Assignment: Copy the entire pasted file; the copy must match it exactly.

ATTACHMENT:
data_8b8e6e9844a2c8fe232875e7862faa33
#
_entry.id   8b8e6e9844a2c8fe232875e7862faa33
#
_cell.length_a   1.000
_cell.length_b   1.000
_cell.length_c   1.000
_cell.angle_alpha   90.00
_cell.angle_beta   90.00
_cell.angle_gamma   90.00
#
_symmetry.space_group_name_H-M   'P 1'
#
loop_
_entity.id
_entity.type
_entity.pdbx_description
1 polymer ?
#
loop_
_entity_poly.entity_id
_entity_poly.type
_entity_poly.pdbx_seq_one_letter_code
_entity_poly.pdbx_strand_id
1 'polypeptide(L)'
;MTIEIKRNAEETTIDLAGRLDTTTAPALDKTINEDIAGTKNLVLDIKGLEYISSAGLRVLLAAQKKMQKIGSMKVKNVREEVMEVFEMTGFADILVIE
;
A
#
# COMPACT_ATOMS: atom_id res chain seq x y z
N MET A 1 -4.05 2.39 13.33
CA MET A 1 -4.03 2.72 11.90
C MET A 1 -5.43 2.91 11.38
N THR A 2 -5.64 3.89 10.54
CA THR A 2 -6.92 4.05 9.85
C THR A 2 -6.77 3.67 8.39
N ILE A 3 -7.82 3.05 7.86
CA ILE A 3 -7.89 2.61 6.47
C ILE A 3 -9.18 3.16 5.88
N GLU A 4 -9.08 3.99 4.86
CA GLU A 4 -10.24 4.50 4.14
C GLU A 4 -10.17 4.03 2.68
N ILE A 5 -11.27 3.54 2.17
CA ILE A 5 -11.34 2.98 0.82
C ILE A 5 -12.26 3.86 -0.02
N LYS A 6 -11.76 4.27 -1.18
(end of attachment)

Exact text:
data_8b8e6e9844a2c8fe232875e7862faa33
#
_entry.id   8b8e6e9844a2c8fe232875e7862faa33
#
_cell.length_a   1.000
_cell.length_b   1.000
_cell.length_c   1.000
_cell.angle_alpha   90.00
_cell.angle_beta   90.00
_cell.angle_gamma   90.00
#
_symmetry.space_group_name_H-M   'P 1'
#
loop_
_entity.id
_entity.type
_entity.pdbx_description
1 polymer ?
#
loop_
_entity_poly.entity_id
_entity_poly.type
_entity_poly.pdbx_seq_one_letter_code
_entity_poly.pdbx_strand_id
1 'polypeptide(L)'
;MTIEIKRNAEETTIDLAGRLDTTTAPALDKTINEDIAGTKNLVLDIKGLEYISSAGLRVLLAAQKKMQKIGSMKVKNVREEVMEVFEMTGFADILVIE
;
A
#
# COMPACT_ATOMS: atom_id res chain seq x y z
N MET A 1 -4.05 2.39 13.33
CA MET A 1 -4.03 2.72 11.90
C MET A 1 -5.43 2.91 11.38
N THR A 2 -5.64 3.89 10.54
CA THR A 2 -6.92 4.05 9.85
C THR A 2 -6.77 3.67 8.39
N ILE A 3 -7.82 3.05 7.86
CA ILE A 3 -7.89 2.61 6.47
C ILE A 3 -9.18 3.16 5.88
N GLU A 4 -9.08 3.99 4.86
CA GLU A 4 -10.24 4.50 4.14
C GLU A 4 -10.17 4.03 2.68
N ILE A 5 -11.27 3.54 2.17
CA ILE A 5 -11.34 2.98 0.82
C ILE A 5 -12.26 3.86 -0.02
N LYS A 6 -11.76 4.27 -1.18